Growing Leeks in Containers

When people think of container gardens, they tend to spend a lot of time focused on plants like tomatoes, peppers and herbs. While these plants may be the contending favorites, there's plenty of other great, and more reasonable, crops to garden with! One of my personal favorites that's highly underused in the container garden are leeks. These large members of the onion family have growth habits well suited for containers, and even if you don't have time to sprout seeds, leeks can still be grown! In this post, I'll explain two different ways of how to grow leeks, as well as cover the basics of growing leeks in containers.

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Growing Leeks from Seed - 
The first option to go with when growing leeks is to do so from seed. This method normally takes a good deal of time, so gardeners should start early to ensure a healthy crop come summer's end.
Leek Seeds.
  1. Eight to twelve weeks before the average last frost, begin to sow leek seeds indoors. 
  2. Fill the desired amount of 2-3inch diameter plastic pots with potting soil. 
  3. To each pot, distribute a few seeds atop the soil and then continue to cover with another 1/4" of fine potting soil. 
  4. Water the seeds in well and place in a warm area. The top of the refrigerator normally works great for this.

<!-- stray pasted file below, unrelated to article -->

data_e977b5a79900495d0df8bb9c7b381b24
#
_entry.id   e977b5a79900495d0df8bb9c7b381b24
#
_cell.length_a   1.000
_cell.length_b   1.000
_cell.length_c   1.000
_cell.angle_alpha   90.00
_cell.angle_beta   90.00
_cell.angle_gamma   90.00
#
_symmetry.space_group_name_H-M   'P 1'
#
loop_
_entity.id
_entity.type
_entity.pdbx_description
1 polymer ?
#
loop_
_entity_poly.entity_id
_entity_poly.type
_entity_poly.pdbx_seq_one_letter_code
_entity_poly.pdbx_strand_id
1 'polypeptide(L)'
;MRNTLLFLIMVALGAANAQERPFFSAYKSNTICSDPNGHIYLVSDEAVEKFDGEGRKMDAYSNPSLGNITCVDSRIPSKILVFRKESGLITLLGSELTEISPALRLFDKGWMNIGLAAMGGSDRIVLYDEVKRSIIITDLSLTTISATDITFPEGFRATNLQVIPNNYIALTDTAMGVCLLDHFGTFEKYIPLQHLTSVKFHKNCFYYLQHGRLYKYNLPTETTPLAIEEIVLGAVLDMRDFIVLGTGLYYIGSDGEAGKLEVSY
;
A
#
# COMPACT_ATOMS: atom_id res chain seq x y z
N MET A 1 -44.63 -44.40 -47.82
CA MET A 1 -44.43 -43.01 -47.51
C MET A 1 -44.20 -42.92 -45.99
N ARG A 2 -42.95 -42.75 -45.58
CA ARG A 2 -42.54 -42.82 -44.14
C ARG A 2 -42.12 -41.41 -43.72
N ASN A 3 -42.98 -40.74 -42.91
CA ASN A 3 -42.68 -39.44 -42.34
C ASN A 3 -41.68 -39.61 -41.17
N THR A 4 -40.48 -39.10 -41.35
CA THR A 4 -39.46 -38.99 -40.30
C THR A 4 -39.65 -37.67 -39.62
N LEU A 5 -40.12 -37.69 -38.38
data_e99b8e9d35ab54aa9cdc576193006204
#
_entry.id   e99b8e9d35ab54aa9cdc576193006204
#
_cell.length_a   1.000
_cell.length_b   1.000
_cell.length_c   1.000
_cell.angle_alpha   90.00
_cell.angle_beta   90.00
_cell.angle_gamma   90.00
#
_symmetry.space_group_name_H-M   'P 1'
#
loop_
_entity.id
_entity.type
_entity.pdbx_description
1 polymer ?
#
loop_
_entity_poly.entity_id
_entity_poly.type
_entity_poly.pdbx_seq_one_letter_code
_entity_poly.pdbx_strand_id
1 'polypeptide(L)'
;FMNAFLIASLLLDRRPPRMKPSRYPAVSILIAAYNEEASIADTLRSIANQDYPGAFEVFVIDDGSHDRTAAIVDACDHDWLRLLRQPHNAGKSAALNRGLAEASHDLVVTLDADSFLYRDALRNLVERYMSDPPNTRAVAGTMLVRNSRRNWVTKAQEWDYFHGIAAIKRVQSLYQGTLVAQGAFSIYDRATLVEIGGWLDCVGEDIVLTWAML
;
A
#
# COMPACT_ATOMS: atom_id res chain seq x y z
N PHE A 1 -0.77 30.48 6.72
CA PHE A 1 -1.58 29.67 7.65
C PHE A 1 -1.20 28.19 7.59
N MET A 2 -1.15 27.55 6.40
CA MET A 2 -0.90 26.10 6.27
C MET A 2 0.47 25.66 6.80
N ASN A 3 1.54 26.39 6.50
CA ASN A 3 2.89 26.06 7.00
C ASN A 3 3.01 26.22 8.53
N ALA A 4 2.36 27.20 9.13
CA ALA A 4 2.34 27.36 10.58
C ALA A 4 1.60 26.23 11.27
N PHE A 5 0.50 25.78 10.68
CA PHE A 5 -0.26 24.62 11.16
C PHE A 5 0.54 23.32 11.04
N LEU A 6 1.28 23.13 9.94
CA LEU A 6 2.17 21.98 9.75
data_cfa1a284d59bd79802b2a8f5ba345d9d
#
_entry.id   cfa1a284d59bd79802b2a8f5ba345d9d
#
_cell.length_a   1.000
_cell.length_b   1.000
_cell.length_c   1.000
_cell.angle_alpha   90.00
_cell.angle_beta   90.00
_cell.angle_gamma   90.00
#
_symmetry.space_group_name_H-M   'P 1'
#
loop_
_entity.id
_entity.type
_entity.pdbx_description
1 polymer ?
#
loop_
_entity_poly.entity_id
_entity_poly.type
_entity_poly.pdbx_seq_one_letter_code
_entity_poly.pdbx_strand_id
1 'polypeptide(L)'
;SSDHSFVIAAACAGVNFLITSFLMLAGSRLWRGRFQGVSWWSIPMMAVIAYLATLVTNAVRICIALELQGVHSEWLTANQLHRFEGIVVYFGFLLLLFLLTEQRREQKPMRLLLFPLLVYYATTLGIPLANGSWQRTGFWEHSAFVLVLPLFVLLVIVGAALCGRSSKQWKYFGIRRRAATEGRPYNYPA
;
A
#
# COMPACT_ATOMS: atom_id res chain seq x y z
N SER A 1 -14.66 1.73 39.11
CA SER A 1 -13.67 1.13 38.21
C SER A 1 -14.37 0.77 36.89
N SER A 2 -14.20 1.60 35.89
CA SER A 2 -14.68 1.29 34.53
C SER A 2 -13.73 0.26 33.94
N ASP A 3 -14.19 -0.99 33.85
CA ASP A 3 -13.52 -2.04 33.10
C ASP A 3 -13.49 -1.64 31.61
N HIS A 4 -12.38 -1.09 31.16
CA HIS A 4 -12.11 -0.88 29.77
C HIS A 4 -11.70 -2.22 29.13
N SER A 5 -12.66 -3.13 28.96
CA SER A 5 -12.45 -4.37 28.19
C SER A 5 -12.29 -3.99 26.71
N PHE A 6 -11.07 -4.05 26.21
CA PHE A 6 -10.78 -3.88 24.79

5. Keeping the soil moist, the leek seedlings should begin to germinate in 5-14 days. 
  6. Once sprouted, thin the seedlings if needed. There should be one leek plant standing in each container. 
  7. Keep the seedlings in a brightly lit windowsill or under fluorescent grow lights that provide at least 8-12 hours of available light daily. 
  8. A month before the last hard frost, start hardening off the leaks. After a week or two of hardening off, the leeks may be transplanted into their final outdoor container. 
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Growing Leeks from Existing Roots - 
Whether you're off to a late start and just don't have time for seeds, or if you're like me and just couldn't get old leek seeds to sprout, growing leeks from existing root stocks is a great alternative way to go. Not only is this method a time saver, it'll also save you the hassle of having to care for young seedlings indoors.
Two day old replanted leek with
new roots.
  1. A month before the last hard frost in your area, plan a trip to a local market to purchase some leeks. 
  2. Look for leeks that have preferably been grown organic and show no signs of pests, disease or discoloration. Look for leeks with a lot of roots already on the plants!
  3. When you've gotten back home from the store, cut off the bottom half inch of the leek including all the roots. 
  4. Proceed to plant these root stocks in their final container. 
  5. They'll root and begin to grow new growth within the next week. 
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Container Gardening Leeks -